Automation Isn’t Always the Answer

Business vector created by freepik

I wrote a blog post on the value of simplicity and wanted to expound on the topic.

Humans have been making predictions probably ever since we’ve developed consciousness. I think most people will agree with me that the vast majority of predictions with a distant horizon have proven untrue. A few were spot-on such as concepts like video telephony and self-driving cars while many predictions have fallen in-between, i.e., not entirely true nor wrong. Sure we have moving sidewalks, but they are far from being as ubiquitous as envisioned and I don’t expect much wider adoption in the near to mid future.

As the current technology stands, the prediction that Transportation Management Systems (TMS) would automate all transportation operations has fallen short. Yes, there is widespread adoption and the technology is providing considerable value, but it will be some time before any company can successfully claim a lights-out/hands-free operation.

I certainly don’t blame software vendors for this current status. I think it is more related to the complexity of modern supply chains and IT infrastructures. The latter, in particular, is something I hear about all the time with my clients and fellow practitioners. With constant mergers/acquisition/divestitures, legacy systems, and competing objectives, it quickly becomes difficult and cost-prohibitive to rationalize and simplify an IT environment.

So what is there to do and why am I talking about this? My assertion is that every process does not need to be fully automated.  At some point, there is a diminishing return. Moreover, complexity often leads to system fragility and poor adoption rates. Borrowing from Occam’s razor, “the simplest solution is most likely the right one.” The art of the design process is to know when the cost of automation exceeds the benefits.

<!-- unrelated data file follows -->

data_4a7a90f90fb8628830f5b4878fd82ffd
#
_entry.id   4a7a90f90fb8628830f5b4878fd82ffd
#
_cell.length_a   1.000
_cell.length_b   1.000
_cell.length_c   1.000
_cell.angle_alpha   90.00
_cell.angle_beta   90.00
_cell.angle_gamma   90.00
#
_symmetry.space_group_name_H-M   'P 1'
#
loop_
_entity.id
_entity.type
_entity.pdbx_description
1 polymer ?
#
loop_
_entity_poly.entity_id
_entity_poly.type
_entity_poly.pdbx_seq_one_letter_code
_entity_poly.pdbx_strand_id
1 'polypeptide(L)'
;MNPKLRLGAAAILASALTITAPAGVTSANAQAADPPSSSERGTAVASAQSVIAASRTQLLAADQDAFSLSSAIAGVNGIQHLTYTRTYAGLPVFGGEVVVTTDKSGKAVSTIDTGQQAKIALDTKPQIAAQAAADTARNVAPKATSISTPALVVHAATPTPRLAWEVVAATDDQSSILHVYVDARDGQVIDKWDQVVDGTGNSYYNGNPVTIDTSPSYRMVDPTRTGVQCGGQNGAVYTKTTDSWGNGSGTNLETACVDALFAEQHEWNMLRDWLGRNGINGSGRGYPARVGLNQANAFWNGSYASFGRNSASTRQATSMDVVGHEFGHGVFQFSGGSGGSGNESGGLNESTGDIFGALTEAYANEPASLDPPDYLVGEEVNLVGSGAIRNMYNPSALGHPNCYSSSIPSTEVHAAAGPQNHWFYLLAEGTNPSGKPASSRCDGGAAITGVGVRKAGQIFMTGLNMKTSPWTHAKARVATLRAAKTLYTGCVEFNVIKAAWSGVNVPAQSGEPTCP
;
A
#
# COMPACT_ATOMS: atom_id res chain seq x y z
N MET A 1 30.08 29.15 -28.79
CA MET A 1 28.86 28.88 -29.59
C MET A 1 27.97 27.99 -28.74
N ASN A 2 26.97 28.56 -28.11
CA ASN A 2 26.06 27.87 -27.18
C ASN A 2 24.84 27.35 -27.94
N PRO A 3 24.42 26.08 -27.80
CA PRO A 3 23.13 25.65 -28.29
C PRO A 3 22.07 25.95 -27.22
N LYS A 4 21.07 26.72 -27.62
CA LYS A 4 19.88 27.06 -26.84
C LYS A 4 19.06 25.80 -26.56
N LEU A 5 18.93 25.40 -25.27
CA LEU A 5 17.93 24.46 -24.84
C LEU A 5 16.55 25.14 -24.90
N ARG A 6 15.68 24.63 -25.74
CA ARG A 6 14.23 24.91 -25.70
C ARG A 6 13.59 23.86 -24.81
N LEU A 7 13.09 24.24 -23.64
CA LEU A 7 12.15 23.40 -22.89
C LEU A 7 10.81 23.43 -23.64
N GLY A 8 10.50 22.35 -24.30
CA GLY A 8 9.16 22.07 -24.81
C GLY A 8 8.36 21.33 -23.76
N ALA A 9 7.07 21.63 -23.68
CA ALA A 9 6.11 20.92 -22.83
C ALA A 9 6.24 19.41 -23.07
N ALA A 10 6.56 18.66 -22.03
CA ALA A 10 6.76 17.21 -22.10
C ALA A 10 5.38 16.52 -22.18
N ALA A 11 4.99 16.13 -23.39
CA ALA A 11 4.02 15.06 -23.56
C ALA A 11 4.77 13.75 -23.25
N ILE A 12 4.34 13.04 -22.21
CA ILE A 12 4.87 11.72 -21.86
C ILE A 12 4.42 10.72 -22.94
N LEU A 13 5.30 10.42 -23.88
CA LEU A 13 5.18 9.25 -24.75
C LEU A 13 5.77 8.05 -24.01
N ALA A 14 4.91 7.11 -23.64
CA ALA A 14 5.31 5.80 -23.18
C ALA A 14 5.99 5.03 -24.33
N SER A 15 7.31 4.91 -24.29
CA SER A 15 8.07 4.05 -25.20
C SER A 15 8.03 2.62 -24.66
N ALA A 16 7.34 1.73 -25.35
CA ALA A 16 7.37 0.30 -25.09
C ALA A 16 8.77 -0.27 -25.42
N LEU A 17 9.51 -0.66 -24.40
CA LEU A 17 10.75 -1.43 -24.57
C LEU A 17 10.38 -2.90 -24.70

When selecting, implementing or updating a TMS, it is important you partner with an experienced professional who can take a step back and independently (i.e., without ulterior motives such as software sales) advise you when you are crossing that border of complexity. Often times it is not obvious when you are stuck in the weeds of making things work on a daily basis.

Louis Bourassa is the Analytics & Optimization Practice Head at JBF Consulting. He provides analytical and optimization support to JBF clients. Louis has a diverse background with a mix of industry, consulting and software roles that allowed him to develop a strong business acumen and expert knowledge of supply chain analysis and design.

Founded in 2003, JBF Consulting is a supply chain execution strategy and systems integrator to logistics-intensive companies of every size and any industry. Our background and deep experience in the field of packaged logistics technology implementation positions us as industry leaders whose craftsmanship exceeds our client expectations. We expedite the transformation of supply chains through logistics & technology strategy, packaged & bespoke software implementation, and analytics & optimization. For more information, visit us at www.jbf-consulting.com

Image: Business automation created by freepik